Your question really goes to “justification” and it is understandable that as formerly Lutheran you may need to research the question regarding justification by faith, by father and good works.
You can understand the justification that St Paul speaks of as also being part of a process. Paul doesn’t say it is immediate and lasting.
He explains further in other texts, as does James.
From Scripture supporting that good works as well as repentance and faith is required for our entry into heaven is the following.
Paul also wrote, "Therefore, my beloved, just as you have always obeyed me, not only in my presence, but much more now in my absence, work out your own salvation with fear and trembling; " Philippians 2:12
"Do not be deceived; God is not mocked, for whatever a man sows, that he will also reap. For he who sows to his own flesh will from the flesh reap corruption; but he who sows to the Spirit will from the Spirit reap eternal life. And let us not grow weary in well-doing, for in due season we shall reap, if we do not lose heart. (Galations 6:7-9)
“It is not those who call me ‘Lord, Lord’ who will enter the kingdom of heaven, but the person who does the will of my father in heaven.” [Matthew 7:21]
In very specific response to the question, James wrote:
"Take the case, my brothers of someone who has never done a single good act but claims that he has faith. Will that faith save him? If one of the brothers or one of the sisters is in need of clothes and has not enough food to live on, and one of you says to them, ‘I wish you well; keep yourself warm and eat plenty’, without giving them these bare necessities of life, then what good is that?: if good works do not go with it, it is quite dead.
This is the way to talk to people of that kind:'You say you have faith and I have good deeds; I will prove to you that I have faith by showing you my good deeds–now you prove to me that you have faith without any good deeds to show.
You believe in one God–that is creditable enough, but the demons have the same belief, and they tremble with fear. Do realise, you senseless man, that faith without works is useless. You surely know that Abraham our Father was justified by his deed, because he offered Isaac on the altar? There you see it; faith and good deeds were working together; his faith became perfect by what he did. This is what scripture really means when it says: Abraham put his faith in God, and this was counted as making him justified; and that is why he was called the friend of God. You see now that it is by doing something good, and not only by believing, that a man is justified." [James 2: 14-24]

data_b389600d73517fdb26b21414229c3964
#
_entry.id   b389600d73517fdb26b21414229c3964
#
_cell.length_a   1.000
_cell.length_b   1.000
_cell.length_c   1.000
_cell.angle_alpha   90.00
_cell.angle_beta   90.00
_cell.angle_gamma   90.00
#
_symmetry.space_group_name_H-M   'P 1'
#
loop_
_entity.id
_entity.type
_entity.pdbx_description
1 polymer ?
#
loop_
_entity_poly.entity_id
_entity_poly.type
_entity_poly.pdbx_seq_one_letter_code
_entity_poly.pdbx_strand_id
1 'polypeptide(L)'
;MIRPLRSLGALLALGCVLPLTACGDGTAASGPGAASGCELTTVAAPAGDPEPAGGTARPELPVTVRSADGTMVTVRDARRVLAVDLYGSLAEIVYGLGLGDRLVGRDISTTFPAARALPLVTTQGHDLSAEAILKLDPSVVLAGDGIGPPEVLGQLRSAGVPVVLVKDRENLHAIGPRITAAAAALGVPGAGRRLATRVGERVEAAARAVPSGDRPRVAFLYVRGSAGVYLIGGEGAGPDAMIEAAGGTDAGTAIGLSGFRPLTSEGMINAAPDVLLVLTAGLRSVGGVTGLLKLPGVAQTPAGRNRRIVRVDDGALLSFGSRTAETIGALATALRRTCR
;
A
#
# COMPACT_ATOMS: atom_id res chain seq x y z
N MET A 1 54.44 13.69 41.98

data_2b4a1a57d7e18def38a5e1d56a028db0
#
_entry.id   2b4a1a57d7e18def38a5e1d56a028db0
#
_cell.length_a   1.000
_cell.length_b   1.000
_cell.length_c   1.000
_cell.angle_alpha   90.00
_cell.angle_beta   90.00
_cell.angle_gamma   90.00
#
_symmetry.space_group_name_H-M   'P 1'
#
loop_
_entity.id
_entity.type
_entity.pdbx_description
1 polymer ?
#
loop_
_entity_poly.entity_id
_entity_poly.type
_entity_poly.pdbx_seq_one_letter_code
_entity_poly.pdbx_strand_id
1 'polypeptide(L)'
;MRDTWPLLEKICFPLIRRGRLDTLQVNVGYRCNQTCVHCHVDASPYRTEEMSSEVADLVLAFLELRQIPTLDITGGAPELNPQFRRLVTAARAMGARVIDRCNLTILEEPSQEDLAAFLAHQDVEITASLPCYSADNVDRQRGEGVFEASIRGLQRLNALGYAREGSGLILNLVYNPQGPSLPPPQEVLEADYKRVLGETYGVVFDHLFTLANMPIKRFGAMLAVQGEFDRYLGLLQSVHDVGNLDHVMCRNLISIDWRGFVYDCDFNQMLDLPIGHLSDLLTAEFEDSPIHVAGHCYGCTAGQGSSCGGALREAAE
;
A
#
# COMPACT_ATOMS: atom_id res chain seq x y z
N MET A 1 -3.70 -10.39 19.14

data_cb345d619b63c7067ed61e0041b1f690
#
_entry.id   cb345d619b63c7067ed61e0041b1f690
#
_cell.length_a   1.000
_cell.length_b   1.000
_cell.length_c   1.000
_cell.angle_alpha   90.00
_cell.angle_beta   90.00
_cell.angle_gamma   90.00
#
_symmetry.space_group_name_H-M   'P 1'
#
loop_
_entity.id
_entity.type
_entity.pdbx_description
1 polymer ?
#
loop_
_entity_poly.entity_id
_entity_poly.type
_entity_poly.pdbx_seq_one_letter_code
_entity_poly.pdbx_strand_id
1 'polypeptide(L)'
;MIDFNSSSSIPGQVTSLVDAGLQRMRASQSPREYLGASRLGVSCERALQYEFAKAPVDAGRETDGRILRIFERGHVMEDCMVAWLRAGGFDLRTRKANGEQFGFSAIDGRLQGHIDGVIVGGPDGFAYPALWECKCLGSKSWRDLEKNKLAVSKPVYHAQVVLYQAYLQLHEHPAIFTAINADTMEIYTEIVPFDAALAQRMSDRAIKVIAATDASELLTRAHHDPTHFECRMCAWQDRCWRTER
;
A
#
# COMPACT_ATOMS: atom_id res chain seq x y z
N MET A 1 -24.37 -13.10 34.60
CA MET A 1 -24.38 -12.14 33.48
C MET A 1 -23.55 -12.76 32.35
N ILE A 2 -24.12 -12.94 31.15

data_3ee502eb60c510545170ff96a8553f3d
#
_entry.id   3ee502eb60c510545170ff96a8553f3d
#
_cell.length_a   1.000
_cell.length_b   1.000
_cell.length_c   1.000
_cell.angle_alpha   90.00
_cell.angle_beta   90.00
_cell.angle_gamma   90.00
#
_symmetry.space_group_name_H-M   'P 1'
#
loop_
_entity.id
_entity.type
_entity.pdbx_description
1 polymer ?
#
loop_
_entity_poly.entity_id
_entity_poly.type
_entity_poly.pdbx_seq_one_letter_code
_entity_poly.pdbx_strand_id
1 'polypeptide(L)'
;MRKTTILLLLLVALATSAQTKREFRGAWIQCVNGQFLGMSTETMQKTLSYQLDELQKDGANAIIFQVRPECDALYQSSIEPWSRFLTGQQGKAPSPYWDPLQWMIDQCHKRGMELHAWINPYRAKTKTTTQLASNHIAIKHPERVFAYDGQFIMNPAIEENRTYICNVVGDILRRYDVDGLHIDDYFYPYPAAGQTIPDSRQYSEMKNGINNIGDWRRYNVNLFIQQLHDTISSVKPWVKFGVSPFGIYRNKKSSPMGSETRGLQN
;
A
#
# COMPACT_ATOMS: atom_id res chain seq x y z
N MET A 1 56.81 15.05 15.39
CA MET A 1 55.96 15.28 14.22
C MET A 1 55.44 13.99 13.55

Yes we must trust to the mercy of God, who alone gives value to good works
However good works are necessary.
Jesus as Judge of souls, clearly demonstrates this in Matthew 25 verses 31-46.
“The Last Judgement”
“When the Son of Man comes in all His glory, escorted by all the angels, then he will take his seat on his throne of glory. All the nations will be assembled before him and he will separate men from one another as the shepherd separates sheep from goats.
He will place the sheep on his right hand and the goats on his left. then the King shall say to those on his right hand,” Come you whom my Father has blessed, take for your heritage the kingdom prepared for you since the foundation of the world. For I was hungry and you gave me food; I was a stranger and you made me welcome. I was thirsty and you gave me drink; naked and you clothed me; sick and you visited me, in prison and you came to see me.
Then the virtuous will say to him in reply, "Lord, when did we see you hungry and feed you; or thirsty and give you drink? When did we see you hungry and feed you; or thirsty and give you drink? When did we see you a stranger and make you welcome; naked and clothe you; sick or in prison and go to see you?
And the King will answer, " I tell you solemnly, in so far as you did this to one of the least of these brothers of mine, you did it to me."
Next he will say to those on his left “Go away from me with your curse upon you, to the eternal fire prepared for the devil and his angels, for when I was hungry you never gave me food; I was thirsty and you never gave me anything to drink; I was a stranger and you never made me welcome, naked and you never clothed me, sick and in prison and you never visited me.”
Then it will be their turn to ask, “Lord, when did we see you hungry or thirsty; a stranger or naked, sick or in prison, and not come to your help?”
Then he will answer, “I tell you solemnly, in so far as you neglected to do this to one of the least of these, you neglected to do it to me.” And they will go away to eternal punishment, and the virtuous to eternal life.
And since Jesus is Judge of souls, we accept His criteria for salvation depends upon our charity towards other people, which He regards as charity directly given to Him" not simply upon our faith in an instant perfection from sin and automatic salvation upon claiming Jesus as our Savior, repenting our sins.